Support for breastfeeding

We support all mothers on their decision to breastfeed or bottle feed their babies. For employees who are breastfeeding, returning to work can limit the length of time that breastfeeding is possible.

Breastfeeding and work

You can bring your baby to work to breastfeed. If possible, arrange for the baby’s carer to bring the baby to you at work. For more information, refer to children on campus.

Support we offer

Our support for breastfeeding at work can benefit employees and their work teams by:

  • giving the employee more flexibility on how long to breastfeed their child
  • supporting a successful return to work after parental leave
  • reducing absenteeism
  • encouraging positive working relations
  • reinforcing our commitment to work/life balance.

Your options

You have several options to allow you to breastfeed your baby, including:

  • delaying your return to work until your baby can go without breastfeeds during your work time
  • returning to work part-time for a temporary period while still breastfeeding
  • using onsite childcare so you can breastfeed your baby at work
  • having the baby’s carer bring him/her to work for breastfeeds
  • expressing breast milk at work.

Under work health and safety legislation, a breastfeeding mother is entitled to a safe workplace that does not place her or her baby in danger. If you think there might be a risk, you may want to consult your health care provider or early childhood nurse. Please discuss any changes that need to be made with your manager.

Parenting and family rooms

You can access parenting rooms on some campuses. If you don't have a room close by, you should discuss your needs with your manager to find a suitable alternative.

Albury-Wodonga

Location and roomBaby change facilitySuitable for breastfeeding/expressing
Murray Children’s Centre: Building 711, Room 113 Yes Yes
Learning Commons: Building 753, Room 119 Yes Yes - Glass walls with approximately 90% frosted markings. Fridge available

Bathurst

Location and roomBaby change facilitySuitable for breastfeeding/expressing
Parent’s Room: Building 1413 Yes Yes
Learning Commons: Building 1412, Rooms 311/312 Yes Yes - Fridge in Learning Commons kitchen
Mitchell Early Learning Centre: Building 1438 Yes - Only for children using the centre Yes - Only for children using the centre

Dubbo

Location and roomBaby change facilitySuitable for breastfeeding/expressing
Parent’s Room: Building 901, Room 306 Yes Yes - Fridge in Learning Commons kitchen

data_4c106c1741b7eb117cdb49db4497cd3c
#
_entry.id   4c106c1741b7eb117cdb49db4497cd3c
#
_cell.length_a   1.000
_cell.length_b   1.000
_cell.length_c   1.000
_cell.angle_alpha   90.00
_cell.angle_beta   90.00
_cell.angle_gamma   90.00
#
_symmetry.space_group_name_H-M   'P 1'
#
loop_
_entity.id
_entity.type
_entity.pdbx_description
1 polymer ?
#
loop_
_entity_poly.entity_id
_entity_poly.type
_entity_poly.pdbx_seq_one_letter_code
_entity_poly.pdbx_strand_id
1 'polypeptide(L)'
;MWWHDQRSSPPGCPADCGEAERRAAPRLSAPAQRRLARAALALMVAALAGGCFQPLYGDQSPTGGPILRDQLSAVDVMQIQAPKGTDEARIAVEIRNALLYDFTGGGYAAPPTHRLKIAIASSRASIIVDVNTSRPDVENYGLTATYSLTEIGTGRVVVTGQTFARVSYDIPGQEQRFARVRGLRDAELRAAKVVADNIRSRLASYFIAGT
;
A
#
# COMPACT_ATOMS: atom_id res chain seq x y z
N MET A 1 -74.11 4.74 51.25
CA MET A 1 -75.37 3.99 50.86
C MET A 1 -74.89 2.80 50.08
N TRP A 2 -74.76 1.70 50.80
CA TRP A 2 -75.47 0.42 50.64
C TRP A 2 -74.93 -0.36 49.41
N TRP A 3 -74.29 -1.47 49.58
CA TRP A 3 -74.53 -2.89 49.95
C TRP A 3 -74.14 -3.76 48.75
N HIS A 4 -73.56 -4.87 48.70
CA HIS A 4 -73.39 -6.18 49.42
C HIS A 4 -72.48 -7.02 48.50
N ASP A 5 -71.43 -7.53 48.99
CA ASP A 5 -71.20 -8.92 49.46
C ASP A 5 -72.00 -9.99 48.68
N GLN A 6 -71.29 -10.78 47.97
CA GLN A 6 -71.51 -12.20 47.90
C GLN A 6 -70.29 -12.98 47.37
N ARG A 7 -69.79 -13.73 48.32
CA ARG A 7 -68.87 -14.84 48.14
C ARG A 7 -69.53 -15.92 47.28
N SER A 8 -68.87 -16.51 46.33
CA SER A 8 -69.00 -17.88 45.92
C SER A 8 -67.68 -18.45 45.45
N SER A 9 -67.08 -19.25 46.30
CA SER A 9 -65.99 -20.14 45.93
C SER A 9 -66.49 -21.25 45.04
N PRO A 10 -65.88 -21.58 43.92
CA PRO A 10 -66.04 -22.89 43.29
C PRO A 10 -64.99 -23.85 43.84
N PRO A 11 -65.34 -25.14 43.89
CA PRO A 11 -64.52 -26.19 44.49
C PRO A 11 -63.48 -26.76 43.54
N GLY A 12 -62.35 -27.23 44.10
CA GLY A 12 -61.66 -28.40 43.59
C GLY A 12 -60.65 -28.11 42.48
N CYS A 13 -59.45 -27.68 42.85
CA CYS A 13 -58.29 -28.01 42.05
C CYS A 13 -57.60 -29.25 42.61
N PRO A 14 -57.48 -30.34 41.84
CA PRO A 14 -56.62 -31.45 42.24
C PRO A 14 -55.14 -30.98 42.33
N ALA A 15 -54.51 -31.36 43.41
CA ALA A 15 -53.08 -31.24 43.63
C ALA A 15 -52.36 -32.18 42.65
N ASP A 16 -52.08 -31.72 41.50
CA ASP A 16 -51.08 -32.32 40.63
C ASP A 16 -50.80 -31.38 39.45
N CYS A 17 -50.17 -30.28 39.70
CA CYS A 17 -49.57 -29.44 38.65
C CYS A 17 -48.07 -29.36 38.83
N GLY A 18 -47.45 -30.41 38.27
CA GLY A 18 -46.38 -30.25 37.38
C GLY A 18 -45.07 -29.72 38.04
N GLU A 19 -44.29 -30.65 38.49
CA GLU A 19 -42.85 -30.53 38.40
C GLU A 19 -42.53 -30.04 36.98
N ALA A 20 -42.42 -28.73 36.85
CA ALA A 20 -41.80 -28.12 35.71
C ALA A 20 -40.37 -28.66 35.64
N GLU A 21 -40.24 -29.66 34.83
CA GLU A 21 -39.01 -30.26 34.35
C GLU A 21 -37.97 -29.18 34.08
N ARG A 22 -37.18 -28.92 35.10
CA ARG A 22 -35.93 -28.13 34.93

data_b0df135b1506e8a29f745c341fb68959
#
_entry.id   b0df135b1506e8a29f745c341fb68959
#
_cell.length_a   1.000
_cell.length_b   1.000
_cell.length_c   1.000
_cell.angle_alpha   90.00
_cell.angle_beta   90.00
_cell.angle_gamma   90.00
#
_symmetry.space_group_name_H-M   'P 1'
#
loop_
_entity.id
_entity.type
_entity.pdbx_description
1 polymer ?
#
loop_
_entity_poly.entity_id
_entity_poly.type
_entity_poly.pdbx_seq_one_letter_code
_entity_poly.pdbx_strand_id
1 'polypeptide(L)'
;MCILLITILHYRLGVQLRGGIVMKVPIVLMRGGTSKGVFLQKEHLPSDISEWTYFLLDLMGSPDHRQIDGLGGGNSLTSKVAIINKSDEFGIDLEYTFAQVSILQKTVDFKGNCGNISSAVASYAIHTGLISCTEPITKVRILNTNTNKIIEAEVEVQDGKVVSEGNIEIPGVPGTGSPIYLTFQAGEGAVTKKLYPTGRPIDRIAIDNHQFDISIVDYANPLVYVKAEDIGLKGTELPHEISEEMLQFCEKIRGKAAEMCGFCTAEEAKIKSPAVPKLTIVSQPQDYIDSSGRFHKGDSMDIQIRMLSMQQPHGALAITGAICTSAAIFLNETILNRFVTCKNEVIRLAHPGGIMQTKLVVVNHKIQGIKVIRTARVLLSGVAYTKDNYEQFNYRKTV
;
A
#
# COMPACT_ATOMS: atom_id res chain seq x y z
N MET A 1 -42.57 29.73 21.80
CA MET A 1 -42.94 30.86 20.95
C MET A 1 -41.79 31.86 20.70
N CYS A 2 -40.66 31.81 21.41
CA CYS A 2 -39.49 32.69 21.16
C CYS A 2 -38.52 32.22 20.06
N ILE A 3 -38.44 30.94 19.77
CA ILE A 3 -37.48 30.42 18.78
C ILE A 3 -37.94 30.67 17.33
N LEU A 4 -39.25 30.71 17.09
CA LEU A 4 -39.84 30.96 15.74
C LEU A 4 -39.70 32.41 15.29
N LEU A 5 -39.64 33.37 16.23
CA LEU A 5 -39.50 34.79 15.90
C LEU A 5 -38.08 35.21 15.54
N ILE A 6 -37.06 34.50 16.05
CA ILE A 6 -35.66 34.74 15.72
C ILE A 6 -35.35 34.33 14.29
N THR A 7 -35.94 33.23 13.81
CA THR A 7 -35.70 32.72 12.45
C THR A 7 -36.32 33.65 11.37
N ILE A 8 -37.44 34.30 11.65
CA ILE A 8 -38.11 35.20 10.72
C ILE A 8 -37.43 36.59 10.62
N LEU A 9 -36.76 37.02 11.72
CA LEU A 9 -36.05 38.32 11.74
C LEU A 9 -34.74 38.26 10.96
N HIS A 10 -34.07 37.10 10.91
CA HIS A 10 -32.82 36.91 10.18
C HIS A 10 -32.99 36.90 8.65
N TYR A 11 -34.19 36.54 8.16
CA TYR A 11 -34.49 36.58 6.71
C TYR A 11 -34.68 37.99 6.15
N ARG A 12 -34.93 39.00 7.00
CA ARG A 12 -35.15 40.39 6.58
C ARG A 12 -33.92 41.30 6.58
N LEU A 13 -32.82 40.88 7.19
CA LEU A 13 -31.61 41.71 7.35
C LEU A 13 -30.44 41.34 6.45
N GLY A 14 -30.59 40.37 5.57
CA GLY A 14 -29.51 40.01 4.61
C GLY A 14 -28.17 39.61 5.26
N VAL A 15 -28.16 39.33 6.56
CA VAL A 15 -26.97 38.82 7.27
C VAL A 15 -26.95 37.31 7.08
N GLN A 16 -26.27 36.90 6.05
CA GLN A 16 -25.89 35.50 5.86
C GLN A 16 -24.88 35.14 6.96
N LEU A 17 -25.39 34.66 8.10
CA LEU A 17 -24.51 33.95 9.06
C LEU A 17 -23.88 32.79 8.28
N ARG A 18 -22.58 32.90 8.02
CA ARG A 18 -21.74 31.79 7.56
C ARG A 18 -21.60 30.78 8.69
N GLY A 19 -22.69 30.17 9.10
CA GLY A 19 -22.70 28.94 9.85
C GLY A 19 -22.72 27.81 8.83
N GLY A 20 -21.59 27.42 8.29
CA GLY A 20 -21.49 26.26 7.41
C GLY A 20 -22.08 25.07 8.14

Orange

Location and roomBaby change facilitySuitable for breastfeeding/expressing
Learning Commons: Building 1005, Room 232 No - Change table available in room 202 The room has no privacy. Fridge in Learning Commons kitchen.

Wagga Wagga

Location and roomBaby change facilitySuitable for breastfeeding/expressing
Learning Commons: Building 13, Room 138 Yes Incomplete privacy. Fridge in Learning Commons kitchen.
Parent’s Room; Graham Building 229 Yes Yes - Fridge available
CSU-Riverina Children’s Centre: Building 461 Yes - Only for children using the centre Yes - Only for children using the centre

Preparing to come back to work

As soon as you know what you need, it's a good idea to make childcare arrangements on campus (if available). Places are highly sought-after, so it's best to make these arrangements as soon as you know you're pregnant. This will make it easier for you to breastfeed your child at work instead of expressing.

Plan in advance how you'd like to come back to work and continue to breastfeed. We suggest you talk with your healthcare provider and explore the options.

Lactation breaks

We provide reasonable flexibility for lactation breaks during the work day, taking into account the operational requirements of the area. This could include:

  • flexible starting and finishing times
  • use of accrued flexi-leave
  • time off for you to express breast milk or breastfeed your baby on campus
  • allowing lunch and/or other breaks to coincide with feeding times and/or be extended
  • a short period of time to return home for purposes of feeding.

A combination of breaks in paid time and flexi-time can be negotiated with your supervisor, using any of the options above.

The International Labour Organisation recommends two thirty-minute breaks in an eight-hour shift for breastfeeding mothers on top of normal breaks. However, the number of breaks required will vary depending on the age and needs of the individual child.

Negotiating breastfeeding breaks

Contact your manager as soon as you're certain of your intentions to continue breastfeeding when you return to work. In this discussion, you should explore:

  • suitable space for you to breastfeed and/or express
  • arrangements regarding lactation breaks.

These arrangements should be reviewed regularly as your baby’s needs change and to take account of the operational requirements of the area.

Concerns

If you're concerned about breastfeeding at work, you can contact the HR Service Centre to be referred to the most appropriate person to address your concern.

In the event of any discrepancy between this website and the Enterprise Agreement or relevant Policy/Procedure/Guidelines, the terms of the Agreement or Policy/Procedure/Guidelines will prevail.

More information

In the first instance, you should seek information from your health care provider or early childhood nurse.

Australian Breastfeeding Association

Access a wealth of information on breastfeeding and the National Breastfeeding Helpline.

Breastfeeding Policy

The policy outlines our approach to breastfeeding on CSU campuses.